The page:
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This article is about the Norwegian island of Bjørnøya (Bear Island in English). See Bear Island for other places of that name.

Bjørnøya (Norwegian for "Bear Island") is a Norwegian island that constitutes a part of Svalbard. It is located in the western part of the Barents Sea at 78°N 19°E, about halfway between Spitsbergen and the North Cape.


Geography and nature


Bjørnøya's outline is an irregular triangle pointing south with a greatest north-south extension of 20 km and a greatest east-west extension of 15.5 km; its surface area is 178 km². A nature reserve covers all of the island, except 1.2 km² around the meteorological station; the reserve also stretches 4 nautical miles into the ocean.

The southern part of Bjørnøya is mountainous, the highest top being Miseryfjellet on the southeast coast at about 536 metres above sea level. Other notable mountains are Antarcticfjellet in the southeast, and Fuglefjellet, Hamburgfjellet, and Alfredfjellet in the southwest. The northern part of the island forms a lowland plain that comprises some two thirds of the surface area.

The lowland is strewn with many shallow freshwater lakes which cover some 19 km² in all. Several streams flow into the sea, often as waterfalls in the steeper parts of the coast. There are no glaciers on Bjørnøya.

The coast is mostly steep with high cliffs and notable signs of erosion, such as caverns and isolated rock pillars. There are also a few sandy beaches. A number of anchorages and landing points exist, as well as a small harbor at Herwighamna on the north coast. However, none of these are safe in all weather conditions.

The climate is maritime-subarctic with relatively mild temperatures during the winter. January is the coldest month, with a mean temperature of -7.9°C. July and August are the warmest, with mean temperatures of 4.4 and 4.5°C respectively. There is not much precipitation, with an average of 350 mm per year in the northern lowland area. During the winter there is fast ice on the coast, but very rarely on the open sea around Bjørnøya. Pack ice is regularly carried to Bjørnøya from the Barents Sea, sometimes as early as October, but a significant amount of ice is not common before February.

The polar night lasts from 8th November until 3rd February, and the period of midnight sun from 2nd May until 11th August.

Missing image
Stappen bird cliff at Bjørnøya

There is little plant growth, mostly moss and some scurvy grass, but no trees. Despite its name, Bjørnøya is not a permanent residence of polar bears although many arrive with the expanding pack ice in the winter. Occasionally, a bear will stay behind when the ice retreats in spring and stay over the summer months. There are also a few arctic foxes but no other indigenous land mammals. Ringed Seal and Bearded Seal live in the waters near Bjørnøya; the formerly common walrus has nowadays become a rare guest. The only land birds are the snow bunting and ptarmigan, but the island is very rich in sea birds that inhabit the vast cliffs in the south, among them the guillemot.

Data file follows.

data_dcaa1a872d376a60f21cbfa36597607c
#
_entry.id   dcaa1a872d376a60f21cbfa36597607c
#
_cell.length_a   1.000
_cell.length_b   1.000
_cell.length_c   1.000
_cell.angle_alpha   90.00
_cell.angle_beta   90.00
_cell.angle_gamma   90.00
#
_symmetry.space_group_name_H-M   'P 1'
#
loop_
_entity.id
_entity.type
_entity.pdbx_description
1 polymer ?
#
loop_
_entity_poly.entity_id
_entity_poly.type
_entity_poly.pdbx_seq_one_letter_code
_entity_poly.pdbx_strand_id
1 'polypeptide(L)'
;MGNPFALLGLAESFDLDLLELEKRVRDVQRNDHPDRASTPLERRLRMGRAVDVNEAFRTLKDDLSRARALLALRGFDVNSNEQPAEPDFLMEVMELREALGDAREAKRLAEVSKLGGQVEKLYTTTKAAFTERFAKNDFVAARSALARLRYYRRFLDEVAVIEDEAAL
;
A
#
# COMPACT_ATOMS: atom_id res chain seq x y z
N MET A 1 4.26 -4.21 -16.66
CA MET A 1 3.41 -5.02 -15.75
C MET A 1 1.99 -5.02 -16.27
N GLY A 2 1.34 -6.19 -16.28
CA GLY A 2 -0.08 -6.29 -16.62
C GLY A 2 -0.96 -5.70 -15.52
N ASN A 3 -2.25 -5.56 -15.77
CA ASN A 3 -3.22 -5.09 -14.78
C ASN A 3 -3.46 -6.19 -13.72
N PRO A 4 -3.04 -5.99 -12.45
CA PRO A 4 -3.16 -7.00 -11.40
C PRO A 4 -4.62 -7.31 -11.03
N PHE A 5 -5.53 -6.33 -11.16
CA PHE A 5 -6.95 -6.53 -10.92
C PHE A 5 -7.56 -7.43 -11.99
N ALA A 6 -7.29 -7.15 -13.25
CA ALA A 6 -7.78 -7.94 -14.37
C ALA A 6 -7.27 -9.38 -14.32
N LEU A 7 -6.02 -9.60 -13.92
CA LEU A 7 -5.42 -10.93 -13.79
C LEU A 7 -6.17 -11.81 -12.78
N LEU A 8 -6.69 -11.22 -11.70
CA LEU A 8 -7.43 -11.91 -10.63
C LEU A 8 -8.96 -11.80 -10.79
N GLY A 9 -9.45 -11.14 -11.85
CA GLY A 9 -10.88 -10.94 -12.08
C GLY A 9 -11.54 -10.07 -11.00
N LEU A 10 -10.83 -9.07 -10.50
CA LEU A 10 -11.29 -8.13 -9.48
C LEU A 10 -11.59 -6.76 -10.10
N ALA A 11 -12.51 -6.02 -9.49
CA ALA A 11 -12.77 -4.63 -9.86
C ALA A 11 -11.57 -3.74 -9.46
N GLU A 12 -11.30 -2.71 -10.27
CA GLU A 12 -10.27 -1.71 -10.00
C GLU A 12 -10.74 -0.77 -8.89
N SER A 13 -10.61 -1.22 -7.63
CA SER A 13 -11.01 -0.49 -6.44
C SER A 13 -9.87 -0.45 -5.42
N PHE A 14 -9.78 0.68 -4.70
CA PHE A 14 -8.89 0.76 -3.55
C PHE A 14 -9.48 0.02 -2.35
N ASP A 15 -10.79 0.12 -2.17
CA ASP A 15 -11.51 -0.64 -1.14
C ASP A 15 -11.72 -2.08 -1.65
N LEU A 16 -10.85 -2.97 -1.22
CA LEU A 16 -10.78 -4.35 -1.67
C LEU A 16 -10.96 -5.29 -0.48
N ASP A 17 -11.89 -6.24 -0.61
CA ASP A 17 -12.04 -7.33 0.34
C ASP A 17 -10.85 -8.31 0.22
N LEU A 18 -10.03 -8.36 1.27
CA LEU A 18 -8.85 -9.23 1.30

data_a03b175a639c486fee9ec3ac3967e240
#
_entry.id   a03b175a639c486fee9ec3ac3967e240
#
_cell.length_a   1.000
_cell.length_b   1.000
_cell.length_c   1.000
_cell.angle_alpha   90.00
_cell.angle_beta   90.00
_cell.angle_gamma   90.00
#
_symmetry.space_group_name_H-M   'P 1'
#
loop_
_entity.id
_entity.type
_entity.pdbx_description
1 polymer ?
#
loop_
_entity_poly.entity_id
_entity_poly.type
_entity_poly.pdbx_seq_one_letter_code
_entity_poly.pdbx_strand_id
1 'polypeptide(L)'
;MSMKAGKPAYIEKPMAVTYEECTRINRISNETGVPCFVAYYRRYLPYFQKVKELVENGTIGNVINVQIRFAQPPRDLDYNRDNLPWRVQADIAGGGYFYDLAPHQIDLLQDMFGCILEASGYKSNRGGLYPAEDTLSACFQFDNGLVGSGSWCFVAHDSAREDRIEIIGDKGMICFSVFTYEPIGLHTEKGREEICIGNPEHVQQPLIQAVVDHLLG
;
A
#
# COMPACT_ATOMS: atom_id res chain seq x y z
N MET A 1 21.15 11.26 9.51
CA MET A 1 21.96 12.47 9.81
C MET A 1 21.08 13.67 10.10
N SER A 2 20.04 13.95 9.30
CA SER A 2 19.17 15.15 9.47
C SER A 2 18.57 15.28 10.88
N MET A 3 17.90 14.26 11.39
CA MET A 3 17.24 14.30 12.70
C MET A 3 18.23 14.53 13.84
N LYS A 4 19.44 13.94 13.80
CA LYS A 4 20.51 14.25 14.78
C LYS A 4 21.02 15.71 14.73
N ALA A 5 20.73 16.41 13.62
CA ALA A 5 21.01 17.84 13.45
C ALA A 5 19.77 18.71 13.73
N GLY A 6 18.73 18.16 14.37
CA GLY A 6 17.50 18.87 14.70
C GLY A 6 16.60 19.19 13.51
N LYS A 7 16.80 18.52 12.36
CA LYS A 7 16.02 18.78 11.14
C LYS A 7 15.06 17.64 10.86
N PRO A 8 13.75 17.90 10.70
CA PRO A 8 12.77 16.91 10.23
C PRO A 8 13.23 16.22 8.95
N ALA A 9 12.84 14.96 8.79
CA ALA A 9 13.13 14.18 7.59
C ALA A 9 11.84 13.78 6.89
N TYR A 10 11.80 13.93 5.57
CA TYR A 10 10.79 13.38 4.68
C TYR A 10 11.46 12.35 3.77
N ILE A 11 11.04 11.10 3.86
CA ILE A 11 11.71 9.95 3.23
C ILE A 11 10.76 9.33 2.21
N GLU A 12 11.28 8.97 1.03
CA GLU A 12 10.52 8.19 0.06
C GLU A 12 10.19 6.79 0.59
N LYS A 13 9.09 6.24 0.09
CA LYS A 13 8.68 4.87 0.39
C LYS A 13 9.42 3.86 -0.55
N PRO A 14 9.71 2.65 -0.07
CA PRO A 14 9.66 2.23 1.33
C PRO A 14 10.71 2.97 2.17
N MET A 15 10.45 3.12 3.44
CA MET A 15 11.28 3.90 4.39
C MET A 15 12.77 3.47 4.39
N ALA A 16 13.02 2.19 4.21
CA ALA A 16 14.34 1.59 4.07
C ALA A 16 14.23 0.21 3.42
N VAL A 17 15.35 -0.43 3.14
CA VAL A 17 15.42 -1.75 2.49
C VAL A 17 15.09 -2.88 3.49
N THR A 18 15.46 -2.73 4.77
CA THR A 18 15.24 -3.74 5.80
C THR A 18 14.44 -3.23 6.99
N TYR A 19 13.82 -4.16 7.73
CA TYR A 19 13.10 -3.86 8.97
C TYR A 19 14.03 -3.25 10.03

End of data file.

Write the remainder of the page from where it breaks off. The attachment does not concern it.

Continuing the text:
Although Norwegian seafarers of the Viking era may have known Bjørnøya, the first documented sighting was by Willem Barents on his third expedition in 1596. In the following centuries, the island was much used as a base for whaling as well as hunting of walrus and other seal species.

The Svalbard Treaty of 1920 placed Bjørnøya under Norwegian sovereignty.

There have never been extensive settlements on Bjørnøya. The remnants of a whaling station from the early 20th century can be seen at Kvallrossbukta in the southeast. A coal mine existed 19161925 in Tunheim on the northeastern coast, but mining was given up due to lack of profitability.

As of 2004, the only population on the island (approximately ten persons) is the staff of the Norwegian meteorological station at Herwighamna. The station conducts meteorological observations and provides logistic and telecommunication services. It also maintains a landing place for use by helicopters of the Norwegian coast guard.

The Norwegian Polar Institute conducts annual expeditions to Bjørnøya, mostly concerned with ornithological research. There are also several other research projects under way, mostly pertaining to geography and climatology.

There are very few opportunities for individual travel to Bjørnøya. A few yachts make landfall, usually en route between Norway and Spitsbergen. Tourism is almost nonexistent. A small number of cruising ships have visited the island.


Bjørnøya is featured in Alistair MacLean's adventure book "Bear Island". See Bear Island (novel).


  • Sysselmannen på Svalbard (The Governor of Svalbard), 2003. "Forvaltningsplan for Bjørnøya 2003-2008" (Administrative plan for Bjørnøya 2003-2008) (in Norwegian), Retrieved Oct. 11, 2004 from
  • Norsk Polarinstitutt (The Norwegian Polar Research Institute) and Norges Sjøkartverk (The Norwegian Hydrographic Service), 1990. "Den Norske Los - Farvannsbeskrivelse - Sailing Directions", vol.7: "Arctic Pilot", 2nd ed., reprinted 1998. ISBN 82-90653-06-9

External links



fr:Bjørnøya no:Bjørnøya nn:Bjørnøya sk:Medvedí ostrov


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